October 16, 2016 (PDF Summary)
- Council of Deans and Academic Administration
- Vice Chancellors for Finance and Operations/Student Life Directors
- Student Association
- Staff Assembly
- Faculty Assembly
- Chancellor’s Senior Leadership Council
Benefits of being part of the system
- We are proud to be part of the UMN System, with its strength of reputation/academic excellence. The UMN brand enhances credibility and reputation. Assists in recruitment of students, faculty and staff and leads to job opportunities for graduates.
- Shared resources such as economies of scale in purchasing, instrumentation at low cost that we wouldn’t typically have access to and small internal funding sources.
- Lobbying leverage with the state legislature - implications for resources.
- Opportunity for interactions with colleagues system-wide. Colleagues on all campuses can provide guidance to each other and develop research/scholarly/artistic collaborations. Many of these interactions start at “grassroots.”
- Access to support services and expertise such as UMN Foundation, Office of General Counsel, Office of Human Resources and Emergency Management.
- Interlibrary resources are good, but why don’t UMD people have access to full library resources?
- Shared technology solutions such as OneStop and the Moodle platform and access to enterprise software licensing.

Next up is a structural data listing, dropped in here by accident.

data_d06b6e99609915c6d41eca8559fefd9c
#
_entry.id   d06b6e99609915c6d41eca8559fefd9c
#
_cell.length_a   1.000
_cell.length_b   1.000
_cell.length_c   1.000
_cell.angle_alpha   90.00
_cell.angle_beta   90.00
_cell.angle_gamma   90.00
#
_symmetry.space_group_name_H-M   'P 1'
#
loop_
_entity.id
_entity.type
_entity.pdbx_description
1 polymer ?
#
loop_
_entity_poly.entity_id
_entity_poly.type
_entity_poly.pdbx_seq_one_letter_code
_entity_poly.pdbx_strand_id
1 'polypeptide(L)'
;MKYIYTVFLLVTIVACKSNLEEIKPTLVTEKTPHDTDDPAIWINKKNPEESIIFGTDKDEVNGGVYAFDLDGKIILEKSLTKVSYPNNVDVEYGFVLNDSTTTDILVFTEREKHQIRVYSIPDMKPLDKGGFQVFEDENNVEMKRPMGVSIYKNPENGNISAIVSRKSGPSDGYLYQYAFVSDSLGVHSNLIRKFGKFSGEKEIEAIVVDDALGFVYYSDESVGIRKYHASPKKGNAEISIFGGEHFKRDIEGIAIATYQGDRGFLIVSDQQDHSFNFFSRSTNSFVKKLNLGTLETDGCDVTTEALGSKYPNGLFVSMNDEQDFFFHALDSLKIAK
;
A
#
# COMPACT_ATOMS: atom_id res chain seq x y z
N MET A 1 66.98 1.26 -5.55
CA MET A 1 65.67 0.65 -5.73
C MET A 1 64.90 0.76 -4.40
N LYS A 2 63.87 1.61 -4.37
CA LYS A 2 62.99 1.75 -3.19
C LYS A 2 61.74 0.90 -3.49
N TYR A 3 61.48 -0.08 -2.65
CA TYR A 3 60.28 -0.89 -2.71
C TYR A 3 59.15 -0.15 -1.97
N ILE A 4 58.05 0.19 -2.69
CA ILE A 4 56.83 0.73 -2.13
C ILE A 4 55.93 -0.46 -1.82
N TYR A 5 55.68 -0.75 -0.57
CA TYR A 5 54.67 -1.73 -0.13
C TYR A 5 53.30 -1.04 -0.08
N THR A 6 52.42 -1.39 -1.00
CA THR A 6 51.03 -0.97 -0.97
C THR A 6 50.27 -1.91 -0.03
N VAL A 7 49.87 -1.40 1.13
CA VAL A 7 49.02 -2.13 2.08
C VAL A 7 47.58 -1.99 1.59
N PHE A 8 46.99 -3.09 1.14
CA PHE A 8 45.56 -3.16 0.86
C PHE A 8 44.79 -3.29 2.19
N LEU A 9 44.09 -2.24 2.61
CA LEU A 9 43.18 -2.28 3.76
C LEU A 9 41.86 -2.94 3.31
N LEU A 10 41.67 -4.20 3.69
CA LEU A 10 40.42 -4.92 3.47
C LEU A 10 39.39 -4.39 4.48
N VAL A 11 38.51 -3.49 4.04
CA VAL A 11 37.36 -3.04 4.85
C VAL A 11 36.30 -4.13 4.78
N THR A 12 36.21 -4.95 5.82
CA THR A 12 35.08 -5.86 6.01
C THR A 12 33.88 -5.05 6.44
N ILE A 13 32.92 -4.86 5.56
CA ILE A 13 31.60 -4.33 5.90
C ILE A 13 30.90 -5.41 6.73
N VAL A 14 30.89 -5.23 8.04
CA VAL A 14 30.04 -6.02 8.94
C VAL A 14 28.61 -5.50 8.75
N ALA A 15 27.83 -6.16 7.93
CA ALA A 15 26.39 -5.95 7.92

- Student academic experience within the system. Transferring credits is really convenient. Certain campuses have specialty majors so easy to transfer to a different major. Students have opportunity to have continuity if they complete undergrad degree and then do grad degree at another institution. Inter-campus academic graduate programs are great.
- Career offices collaborate really well with each other, which creates greater opportunities for our students. Combined job fair. Have “Gold Pass” (which started at UMD).
- Common programs across the system, such as through OVPR (Grant in Aid/UROP).
- Student access to various centers, Study Abroad, CEI, others.
Drawbacks/limitations of being part of the system
- Changes to shared systems tend to be driven by what Twin Cities needs, rather than taking into account different needs and calendars on system campuses. Sometimes system programs/initiatives start at the Twin Cities and are expanded to other campuses, but don’t fit or meet system-campus needs. Examples include: PeopleSoft doesn’t understand 9-month campus or recognize UMD’s unionized environment. The job family study did not recognize the many roles of UMD staff members, perhaps because they varied from similar staff positions at UMTC.